Government of Cuba Allowing Foreign Investment

For the first time on the communist island, the Cuban government is considering allowing foreign investment in small and medium-sized private companies, as the country is going through a deep recession and popular discontent grows. After criticism and a cold response from Cubans abroad and potential investors to the current law, the Cuban National Assembly will discuss a proposal to modify a private sector law approved in August to allow foreign direct investment in small and medium-sized companies recently. approved. Under the current version of the law, foreign entrepreneurs and companies can only associate with the state in joint ventures or invest in projects in areas of interest that the government publishes annually. The new proposal was approved during a meeting of the Council of Ministers last week, according to the official newspaper Granma. Officials acknowledged that the country’s effort to attract investors has stalled.

At the meeting, the Minister of Foreign Trade and Investments, Rodrigo Malmierca, said that the level of foreign investment is “well below the country’s needs.” The minister has said that the country needs to attract at least $ 2.5 billion a year. The island’s prime minister, Manuel Marrero, said the government must be more “proactive” in attracting investment, according to the Granma report.

The Council of Ministers also approved a proposal to allow agricultural cooperatives to partner with foreign companies. Agricultural production has plummeted in recent years and food shortages have become chronic. For decades, calls to improve food production have become a routine statement at official meetings. Still, the government has resisted liberalizing agriculture and allowing peasants to sell their products without price limits or imposed quotas. Farmers also lack the means to buy technology, tools and supplies. If the new measure is finally approved by the National Assembly, allowing foreign investment in the agricultural sector could boost production at a critical time for the Cuban economy. The National Assembly generally approves the decisions made in the Council of Ministers and the Political Bureau of the Communist Party.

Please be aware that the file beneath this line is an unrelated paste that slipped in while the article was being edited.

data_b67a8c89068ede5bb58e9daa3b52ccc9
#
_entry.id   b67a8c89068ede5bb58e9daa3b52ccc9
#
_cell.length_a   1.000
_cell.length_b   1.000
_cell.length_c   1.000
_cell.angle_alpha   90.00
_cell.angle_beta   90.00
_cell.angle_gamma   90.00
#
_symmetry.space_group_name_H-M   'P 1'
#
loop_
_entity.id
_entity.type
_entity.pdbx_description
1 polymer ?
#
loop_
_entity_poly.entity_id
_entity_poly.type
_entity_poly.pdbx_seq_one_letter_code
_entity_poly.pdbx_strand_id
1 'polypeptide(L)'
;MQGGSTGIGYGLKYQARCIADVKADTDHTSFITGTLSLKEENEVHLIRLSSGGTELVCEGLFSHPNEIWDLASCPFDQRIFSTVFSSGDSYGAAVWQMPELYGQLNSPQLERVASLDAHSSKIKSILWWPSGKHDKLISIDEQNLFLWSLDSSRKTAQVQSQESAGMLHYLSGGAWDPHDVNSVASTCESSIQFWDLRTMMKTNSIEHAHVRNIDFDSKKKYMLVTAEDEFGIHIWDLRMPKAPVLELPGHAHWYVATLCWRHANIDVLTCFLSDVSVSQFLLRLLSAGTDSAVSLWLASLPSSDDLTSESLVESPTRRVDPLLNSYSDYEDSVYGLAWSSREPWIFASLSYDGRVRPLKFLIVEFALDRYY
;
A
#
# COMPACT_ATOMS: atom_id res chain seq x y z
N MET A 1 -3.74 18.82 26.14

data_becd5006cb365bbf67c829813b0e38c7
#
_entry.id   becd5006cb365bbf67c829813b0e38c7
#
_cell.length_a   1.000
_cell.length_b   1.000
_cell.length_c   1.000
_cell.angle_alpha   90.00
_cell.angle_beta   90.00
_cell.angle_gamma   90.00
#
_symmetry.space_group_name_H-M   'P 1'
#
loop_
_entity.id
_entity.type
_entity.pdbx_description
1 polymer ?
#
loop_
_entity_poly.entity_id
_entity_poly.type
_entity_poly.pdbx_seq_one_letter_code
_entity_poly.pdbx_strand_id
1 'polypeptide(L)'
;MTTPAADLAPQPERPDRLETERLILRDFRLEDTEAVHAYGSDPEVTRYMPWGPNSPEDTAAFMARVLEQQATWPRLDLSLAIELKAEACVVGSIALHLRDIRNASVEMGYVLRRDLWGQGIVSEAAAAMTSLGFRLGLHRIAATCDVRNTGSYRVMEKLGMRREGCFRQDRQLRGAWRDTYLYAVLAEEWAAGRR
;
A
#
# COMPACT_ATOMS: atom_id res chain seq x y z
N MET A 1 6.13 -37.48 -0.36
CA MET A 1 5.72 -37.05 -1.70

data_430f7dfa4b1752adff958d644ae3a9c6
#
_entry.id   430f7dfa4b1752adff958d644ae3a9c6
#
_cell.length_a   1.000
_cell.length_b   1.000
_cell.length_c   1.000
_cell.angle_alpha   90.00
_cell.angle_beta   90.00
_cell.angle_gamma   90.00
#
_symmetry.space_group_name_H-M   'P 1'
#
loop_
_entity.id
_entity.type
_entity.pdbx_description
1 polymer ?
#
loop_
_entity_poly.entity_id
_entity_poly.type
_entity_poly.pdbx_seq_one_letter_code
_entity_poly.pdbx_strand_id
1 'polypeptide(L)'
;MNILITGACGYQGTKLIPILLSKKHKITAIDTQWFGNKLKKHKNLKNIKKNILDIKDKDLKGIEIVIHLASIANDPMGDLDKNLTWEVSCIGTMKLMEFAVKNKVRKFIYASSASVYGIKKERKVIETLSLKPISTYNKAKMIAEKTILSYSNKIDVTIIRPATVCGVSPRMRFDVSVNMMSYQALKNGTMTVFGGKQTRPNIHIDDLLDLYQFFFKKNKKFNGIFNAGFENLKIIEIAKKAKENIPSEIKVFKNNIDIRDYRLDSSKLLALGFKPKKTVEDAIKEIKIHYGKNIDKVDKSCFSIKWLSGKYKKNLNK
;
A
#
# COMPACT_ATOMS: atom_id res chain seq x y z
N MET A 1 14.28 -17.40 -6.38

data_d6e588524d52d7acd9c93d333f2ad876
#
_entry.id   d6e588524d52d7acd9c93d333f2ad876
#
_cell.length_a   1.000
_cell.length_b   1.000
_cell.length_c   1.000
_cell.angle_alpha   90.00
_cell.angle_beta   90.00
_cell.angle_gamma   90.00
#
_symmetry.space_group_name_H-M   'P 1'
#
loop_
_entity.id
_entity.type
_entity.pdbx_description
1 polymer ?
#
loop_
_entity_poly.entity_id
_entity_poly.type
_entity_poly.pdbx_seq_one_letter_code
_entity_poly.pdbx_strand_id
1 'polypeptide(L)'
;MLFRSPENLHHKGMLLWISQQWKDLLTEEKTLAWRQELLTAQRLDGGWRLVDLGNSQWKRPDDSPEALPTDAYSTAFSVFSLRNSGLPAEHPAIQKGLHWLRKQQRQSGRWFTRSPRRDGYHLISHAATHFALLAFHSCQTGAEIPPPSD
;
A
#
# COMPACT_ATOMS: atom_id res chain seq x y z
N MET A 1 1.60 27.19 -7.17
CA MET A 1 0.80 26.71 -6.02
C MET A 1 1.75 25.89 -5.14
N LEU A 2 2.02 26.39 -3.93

Cuban Economy Minister Alejandro Gil has been trying to convey an optimistic message, saying the economy is expected to start growing slowly next year, following a severe contraction in the past two years triggered by the coronavirus pandemic. . But the measures approved by the Cabinet of Ministers suggest that economic sector officials have succeeded in persuading hardliners that the country needs an immediate cash injection and that food production needs an urgent solution.

The proposed changes come after the population has shown unprecedented levels of discontent that erupted during street demonstrations in July. On November 15, the authorities were forced to deploy large numbers of police and military to patrol the streets and thwart plans for an opposition march.

A HOSTILE CLIMATE FOR INVESTMENT

But even if the measures signify a step towards liberalizing the economy, many still doubt that they will promote meaningful investment. The proposed changes do not alter the current foreign investment law, which many experts and diplomats believe does not offer sufficient guarantees for investors. For example, it does not establish independent arbitration and there are few protections against confiscation of private property by the government.